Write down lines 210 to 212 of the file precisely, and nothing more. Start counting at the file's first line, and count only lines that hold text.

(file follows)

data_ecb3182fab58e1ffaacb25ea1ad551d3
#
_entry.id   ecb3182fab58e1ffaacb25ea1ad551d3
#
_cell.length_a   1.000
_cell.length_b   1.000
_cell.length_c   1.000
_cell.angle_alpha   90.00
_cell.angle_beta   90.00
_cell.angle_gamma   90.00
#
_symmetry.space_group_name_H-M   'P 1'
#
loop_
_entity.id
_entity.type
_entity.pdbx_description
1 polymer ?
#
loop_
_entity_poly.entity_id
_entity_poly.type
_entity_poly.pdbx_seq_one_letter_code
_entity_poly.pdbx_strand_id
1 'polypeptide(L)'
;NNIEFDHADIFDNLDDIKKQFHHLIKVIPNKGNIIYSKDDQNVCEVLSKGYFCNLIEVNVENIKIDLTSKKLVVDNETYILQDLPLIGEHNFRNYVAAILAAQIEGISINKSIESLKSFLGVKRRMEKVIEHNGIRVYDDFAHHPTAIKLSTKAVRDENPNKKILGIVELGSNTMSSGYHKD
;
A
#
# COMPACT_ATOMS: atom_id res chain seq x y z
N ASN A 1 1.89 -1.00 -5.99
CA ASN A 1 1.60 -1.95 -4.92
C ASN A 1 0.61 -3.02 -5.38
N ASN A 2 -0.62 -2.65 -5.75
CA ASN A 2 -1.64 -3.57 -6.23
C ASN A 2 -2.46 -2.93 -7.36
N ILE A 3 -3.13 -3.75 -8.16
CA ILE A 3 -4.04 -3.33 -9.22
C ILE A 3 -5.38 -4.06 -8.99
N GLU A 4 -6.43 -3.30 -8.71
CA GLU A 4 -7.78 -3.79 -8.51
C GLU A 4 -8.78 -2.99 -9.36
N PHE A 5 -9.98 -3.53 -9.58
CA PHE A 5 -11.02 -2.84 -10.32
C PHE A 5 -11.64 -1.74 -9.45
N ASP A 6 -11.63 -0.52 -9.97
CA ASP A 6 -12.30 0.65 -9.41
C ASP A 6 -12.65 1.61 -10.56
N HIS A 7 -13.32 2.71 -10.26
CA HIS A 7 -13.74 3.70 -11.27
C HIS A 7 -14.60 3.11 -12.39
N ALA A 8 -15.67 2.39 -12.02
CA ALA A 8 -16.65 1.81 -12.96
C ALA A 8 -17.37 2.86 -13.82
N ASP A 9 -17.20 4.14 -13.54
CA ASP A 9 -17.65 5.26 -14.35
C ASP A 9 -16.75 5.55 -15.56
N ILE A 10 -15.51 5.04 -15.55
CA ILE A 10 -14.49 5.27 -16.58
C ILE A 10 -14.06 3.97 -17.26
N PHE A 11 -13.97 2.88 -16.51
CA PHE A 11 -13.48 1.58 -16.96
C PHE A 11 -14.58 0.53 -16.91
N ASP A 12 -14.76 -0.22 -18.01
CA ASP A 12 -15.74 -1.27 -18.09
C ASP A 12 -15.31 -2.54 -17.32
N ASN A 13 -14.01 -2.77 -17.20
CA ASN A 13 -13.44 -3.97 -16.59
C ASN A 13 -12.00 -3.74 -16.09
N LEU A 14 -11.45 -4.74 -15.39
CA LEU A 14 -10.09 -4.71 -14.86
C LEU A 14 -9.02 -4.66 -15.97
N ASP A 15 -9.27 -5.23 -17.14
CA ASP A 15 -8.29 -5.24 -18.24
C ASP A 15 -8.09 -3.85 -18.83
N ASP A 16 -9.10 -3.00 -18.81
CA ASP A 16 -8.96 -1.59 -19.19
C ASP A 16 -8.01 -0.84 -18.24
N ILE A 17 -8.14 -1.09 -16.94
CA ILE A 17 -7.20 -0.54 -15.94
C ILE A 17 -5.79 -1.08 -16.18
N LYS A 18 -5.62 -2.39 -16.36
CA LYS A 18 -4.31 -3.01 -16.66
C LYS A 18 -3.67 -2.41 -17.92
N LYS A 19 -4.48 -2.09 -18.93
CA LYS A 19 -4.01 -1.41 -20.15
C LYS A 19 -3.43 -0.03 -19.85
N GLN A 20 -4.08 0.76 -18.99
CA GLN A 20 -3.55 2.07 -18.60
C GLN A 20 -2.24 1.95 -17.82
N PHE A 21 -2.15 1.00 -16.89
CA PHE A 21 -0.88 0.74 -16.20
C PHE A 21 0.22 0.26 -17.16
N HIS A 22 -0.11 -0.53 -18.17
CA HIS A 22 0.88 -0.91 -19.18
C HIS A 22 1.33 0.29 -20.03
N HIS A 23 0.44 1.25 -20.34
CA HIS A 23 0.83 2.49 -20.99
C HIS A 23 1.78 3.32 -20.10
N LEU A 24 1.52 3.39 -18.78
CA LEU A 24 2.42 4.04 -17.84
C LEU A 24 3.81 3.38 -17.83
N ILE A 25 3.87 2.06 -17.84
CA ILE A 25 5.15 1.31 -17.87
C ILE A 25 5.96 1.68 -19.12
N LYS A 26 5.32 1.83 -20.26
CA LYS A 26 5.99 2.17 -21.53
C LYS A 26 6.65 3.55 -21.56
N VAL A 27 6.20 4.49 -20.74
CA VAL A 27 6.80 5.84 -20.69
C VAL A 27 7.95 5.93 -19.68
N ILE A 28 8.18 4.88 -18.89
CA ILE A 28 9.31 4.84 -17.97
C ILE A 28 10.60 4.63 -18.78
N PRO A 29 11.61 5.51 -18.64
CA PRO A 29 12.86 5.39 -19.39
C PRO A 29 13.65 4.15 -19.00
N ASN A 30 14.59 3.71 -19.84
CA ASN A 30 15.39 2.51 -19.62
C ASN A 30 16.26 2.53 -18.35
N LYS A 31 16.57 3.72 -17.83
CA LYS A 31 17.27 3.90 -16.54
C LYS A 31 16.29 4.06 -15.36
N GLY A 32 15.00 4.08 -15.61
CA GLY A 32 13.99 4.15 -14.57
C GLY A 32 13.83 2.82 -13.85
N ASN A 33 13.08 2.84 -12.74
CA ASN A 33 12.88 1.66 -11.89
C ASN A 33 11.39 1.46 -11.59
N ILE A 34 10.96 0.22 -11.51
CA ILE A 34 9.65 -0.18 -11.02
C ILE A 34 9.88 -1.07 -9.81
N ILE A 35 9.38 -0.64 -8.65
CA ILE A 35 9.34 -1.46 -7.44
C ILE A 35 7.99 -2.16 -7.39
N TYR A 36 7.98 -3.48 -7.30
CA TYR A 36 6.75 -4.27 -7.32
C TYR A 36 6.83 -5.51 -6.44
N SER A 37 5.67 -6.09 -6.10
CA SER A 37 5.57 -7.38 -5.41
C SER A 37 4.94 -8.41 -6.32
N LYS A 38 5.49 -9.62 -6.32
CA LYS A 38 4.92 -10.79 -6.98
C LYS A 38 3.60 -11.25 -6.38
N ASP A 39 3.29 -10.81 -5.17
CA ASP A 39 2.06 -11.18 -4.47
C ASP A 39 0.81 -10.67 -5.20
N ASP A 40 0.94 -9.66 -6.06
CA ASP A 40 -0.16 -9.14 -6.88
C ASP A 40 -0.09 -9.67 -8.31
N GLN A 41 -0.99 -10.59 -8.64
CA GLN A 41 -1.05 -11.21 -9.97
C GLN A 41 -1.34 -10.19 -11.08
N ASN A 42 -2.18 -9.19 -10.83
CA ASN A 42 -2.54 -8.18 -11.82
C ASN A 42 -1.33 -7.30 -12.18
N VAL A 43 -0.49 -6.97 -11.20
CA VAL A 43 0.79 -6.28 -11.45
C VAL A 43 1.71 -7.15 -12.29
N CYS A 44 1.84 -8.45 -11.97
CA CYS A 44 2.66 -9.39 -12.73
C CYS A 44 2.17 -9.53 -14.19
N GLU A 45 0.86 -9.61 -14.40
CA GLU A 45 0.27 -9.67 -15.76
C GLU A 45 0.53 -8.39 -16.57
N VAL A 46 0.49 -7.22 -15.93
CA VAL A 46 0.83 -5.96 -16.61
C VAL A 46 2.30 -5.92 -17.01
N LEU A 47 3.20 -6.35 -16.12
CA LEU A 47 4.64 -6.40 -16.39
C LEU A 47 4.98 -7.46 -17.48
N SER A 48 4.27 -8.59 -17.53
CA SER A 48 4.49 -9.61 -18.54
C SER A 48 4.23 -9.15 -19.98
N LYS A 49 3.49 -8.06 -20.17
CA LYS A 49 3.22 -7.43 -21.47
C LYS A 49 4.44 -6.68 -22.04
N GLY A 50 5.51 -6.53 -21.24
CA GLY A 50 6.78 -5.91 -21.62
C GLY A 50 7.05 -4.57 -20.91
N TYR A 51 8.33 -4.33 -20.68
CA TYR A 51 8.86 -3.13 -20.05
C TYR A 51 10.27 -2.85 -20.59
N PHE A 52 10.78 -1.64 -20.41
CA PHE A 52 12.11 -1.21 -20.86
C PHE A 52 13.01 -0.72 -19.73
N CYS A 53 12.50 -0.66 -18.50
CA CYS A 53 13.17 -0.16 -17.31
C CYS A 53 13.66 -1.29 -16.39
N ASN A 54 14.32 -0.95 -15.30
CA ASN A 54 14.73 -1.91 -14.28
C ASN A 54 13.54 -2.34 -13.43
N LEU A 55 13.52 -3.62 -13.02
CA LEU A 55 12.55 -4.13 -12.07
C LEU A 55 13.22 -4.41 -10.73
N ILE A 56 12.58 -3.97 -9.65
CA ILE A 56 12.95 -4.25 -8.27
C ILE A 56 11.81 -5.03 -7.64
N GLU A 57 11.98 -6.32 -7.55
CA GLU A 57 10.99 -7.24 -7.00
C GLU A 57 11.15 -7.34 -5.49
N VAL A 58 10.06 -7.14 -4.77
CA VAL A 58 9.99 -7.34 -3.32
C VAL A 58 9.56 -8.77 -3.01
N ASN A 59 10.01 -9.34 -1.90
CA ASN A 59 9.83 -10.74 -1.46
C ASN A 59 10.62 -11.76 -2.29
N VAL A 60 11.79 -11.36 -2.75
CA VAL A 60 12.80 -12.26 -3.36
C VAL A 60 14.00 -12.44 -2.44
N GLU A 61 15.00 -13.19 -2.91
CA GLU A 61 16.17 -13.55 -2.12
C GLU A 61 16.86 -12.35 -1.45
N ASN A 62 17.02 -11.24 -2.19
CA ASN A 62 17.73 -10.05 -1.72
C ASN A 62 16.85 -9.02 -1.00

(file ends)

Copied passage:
C VAL A 60 14.00 -12.44 -2.44
N GLU A 61 15.00 -13.19 -2.91
CA GLU A 61 16.17 -13.55 -2.12